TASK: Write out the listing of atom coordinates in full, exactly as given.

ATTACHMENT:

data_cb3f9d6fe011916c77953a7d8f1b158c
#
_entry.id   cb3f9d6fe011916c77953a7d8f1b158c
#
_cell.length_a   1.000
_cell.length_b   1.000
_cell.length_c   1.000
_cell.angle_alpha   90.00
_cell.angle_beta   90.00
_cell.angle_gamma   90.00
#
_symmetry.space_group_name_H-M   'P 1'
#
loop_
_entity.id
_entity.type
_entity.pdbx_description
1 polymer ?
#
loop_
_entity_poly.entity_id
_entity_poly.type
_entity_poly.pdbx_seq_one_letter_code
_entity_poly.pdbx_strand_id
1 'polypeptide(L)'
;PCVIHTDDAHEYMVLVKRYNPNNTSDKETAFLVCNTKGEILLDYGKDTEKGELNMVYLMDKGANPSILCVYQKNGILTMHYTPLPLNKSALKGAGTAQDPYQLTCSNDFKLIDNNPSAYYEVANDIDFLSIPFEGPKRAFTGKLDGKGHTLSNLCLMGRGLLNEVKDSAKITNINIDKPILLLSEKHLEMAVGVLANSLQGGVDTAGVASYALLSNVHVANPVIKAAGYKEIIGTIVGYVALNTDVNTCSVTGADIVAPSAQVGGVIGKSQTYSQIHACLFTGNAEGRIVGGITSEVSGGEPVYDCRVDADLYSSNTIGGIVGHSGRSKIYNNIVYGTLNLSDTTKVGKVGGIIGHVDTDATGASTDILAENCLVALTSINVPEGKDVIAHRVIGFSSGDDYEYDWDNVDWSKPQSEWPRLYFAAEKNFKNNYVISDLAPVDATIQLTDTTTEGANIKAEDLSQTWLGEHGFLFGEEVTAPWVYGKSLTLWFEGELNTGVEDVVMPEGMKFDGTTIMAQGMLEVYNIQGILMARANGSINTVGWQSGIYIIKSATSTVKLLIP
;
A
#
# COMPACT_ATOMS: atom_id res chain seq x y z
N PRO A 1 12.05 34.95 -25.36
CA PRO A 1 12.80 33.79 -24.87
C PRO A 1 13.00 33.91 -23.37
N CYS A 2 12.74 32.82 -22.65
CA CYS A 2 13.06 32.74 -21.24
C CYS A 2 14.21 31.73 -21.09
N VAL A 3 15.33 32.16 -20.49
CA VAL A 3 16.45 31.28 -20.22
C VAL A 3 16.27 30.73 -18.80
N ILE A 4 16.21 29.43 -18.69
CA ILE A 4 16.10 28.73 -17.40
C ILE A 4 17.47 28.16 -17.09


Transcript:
data_cb3f9d6fe011916c77953a7d8f1b158c
#
_entry.id   cb3f9d6fe011916c77953a7d8f1b158c
#
_cell.length_a   1.000
_cell.length_b   1.000
_cell.length_c   1.000
_cell.angle_alpha   90.00
_cell.angle_beta   90.00
_cell.angle_gamma   90.00
#
_symmetry.space_group_name_H-M   'P 1'
#
loop_
_entity.id
_entity.type
_entity.pdbx_description
1 polymer ?
#
loop_
_entity_poly.entity_id
_entity_poly.type
_entity_poly.pdbx_seq_one_letter_code
_entity_poly.pdbx_strand_id
1 'polypeptide(L)'
;PCVIHTDDAHEYMVLVKRYNPNNTSDKETAFLVCNTKGEILLDYGKDTEKGELNMVYLMDKGANPSILCVYQKNGILTMHYTPLPLNKSALKGAGTAQDPYQLTCSNDFKLIDNNPSAYYEVANDIDFLSIPFEGPKRAFTGKLDGKGHTLSNLCLMGRGLLNEVKDSAKITNINIDKPILLLSEKHLEMAVGVLANSLQGGVDTAGVASYALLSNVHVANPVIKAAGYKEIIGTIVGYVALNTDVNTCSVTGADIVAPSAQVGGVIGKSQTYSQIHACLFTGNAEGRIVGGITSEVSGGEPVYDCRVDADLYSSNTIGGIVGHSGRSKIYNNIVYGTLNLSDTTKVGKVGGIIGHVDTDATGASTDILAENCLVALTSINVPEGKDVIAHRVIGFSSGDDYEYDWDNVDWSKPQSEWPRLYFAAEKNFKNNYVISDLAPVDATIQLTDTTTEGANIKAEDLSQTWLGEHGFLFGEEVTAPWVYGKSLTLWFEGELNTGVEDVVMPEGMKFDGTTIMAQGMLEVYNIQGILMARANGSINTVGWQSGIYIIKSATSTVKLLIP
;
A
#
# COMPACT_ATOMS: atom_id res chain seq x y z
N PRO A 1 12.05 34.95 -25.36
CA PRO A 1 12.80 33.79 -24.87
C PRO A 1 13.00 33.91 -23.37
N CYS A 2 12.74 32.82 -22.65
CA CYS A 2 13.06 32.74 -21.24
C CYS A 2 14.21 31.73 -21.09
N VAL A 3 15.33 32.16 -20.49
CA VAL A 3 16.45 31.28 -20.22
C VAL A 3 16.27 30.73 -18.80
N ILE A 4 16.21 29.43 -18.69
CA ILE A 4 16.10 28.73 -17.40
C ILE A 4 17.47 28.16 -17.09